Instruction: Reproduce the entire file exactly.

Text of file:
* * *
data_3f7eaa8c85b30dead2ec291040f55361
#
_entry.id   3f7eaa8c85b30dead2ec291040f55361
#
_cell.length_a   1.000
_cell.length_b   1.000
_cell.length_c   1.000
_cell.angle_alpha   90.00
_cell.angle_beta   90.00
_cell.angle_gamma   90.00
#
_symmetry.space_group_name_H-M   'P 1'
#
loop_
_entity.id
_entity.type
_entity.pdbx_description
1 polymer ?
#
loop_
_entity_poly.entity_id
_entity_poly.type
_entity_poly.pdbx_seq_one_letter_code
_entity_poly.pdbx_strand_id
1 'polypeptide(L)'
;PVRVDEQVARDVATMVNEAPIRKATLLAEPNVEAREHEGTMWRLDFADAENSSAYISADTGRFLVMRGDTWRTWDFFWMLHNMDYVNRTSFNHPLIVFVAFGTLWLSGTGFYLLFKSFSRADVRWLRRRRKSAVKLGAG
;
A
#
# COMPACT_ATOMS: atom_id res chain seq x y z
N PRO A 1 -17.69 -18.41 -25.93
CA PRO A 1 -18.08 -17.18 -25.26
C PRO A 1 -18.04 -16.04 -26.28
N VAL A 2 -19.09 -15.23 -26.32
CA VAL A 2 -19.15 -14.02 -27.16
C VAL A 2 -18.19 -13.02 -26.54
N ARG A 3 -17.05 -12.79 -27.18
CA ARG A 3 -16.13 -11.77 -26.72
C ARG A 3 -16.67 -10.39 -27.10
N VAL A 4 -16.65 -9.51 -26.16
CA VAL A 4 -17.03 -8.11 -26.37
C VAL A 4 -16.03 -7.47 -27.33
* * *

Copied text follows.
data_3f7eaa8c85b30dead2ec291040f55361
#
_entry.id   3f7eaa8c85b30dead2ec291040f55361
#
_cell.length_a   1.000
_cell.length_b   1.000
_cell.length_c   1.000
_cell.angle_alpha   90.00
_cell.angle_beta   90.00
_cell.angle_gamma   90.00
#
_symmetry.space_group_name_H-M   'P 1'
#
loop_
_entity.id
_entity.type
_entity.pdbx_description
1 polymer ?
#
loop_
_entity_poly.entity_id
_entity_poly.type
_entity_poly.pdbx_seq_one_letter_code
_entity_poly.pdbx_strand_id
1 'polypeptide(L)'
;PVRVDEQVARDVATMVNEAPIRKATLLAEPNVEAREHEGTMWRLDFADAENSSAYISADTGRFLVMRGDTWRTWDFFWMLHNMDYVNRTSFNHPLIVFVAFGTLWLSGTGFYLLFKSFSRADVRWLRRRRKSAVKLGAG
;
A
#
# COMPACT_ATOMS: atom_id res chain seq x y z
N PRO A 1 -17.69 -18.41 -25.93
CA PRO A 1 -18.08 -17.18 -25.26
C PRO A 1 -18.04 -16.04 -26.28
N VAL A 2 -19.09 -15.23 -26.32
CA VAL A 2 -19.15 -14.02 -27.16
C VAL A 2 -18.19 -13.02 -26.54
N ARG A 3 -17.05 -12.79 -27.18
CA ARG A 3 -16.13 -11.77 -26.72
C ARG A 3 -16.67 -10.39 -27.10
N VAL A 4 -16.65 -9.51 -26.16
CA VAL A 4 -17.03 -8.11 -26.37
C VAL A 4 -16.03 -7.47 -27.33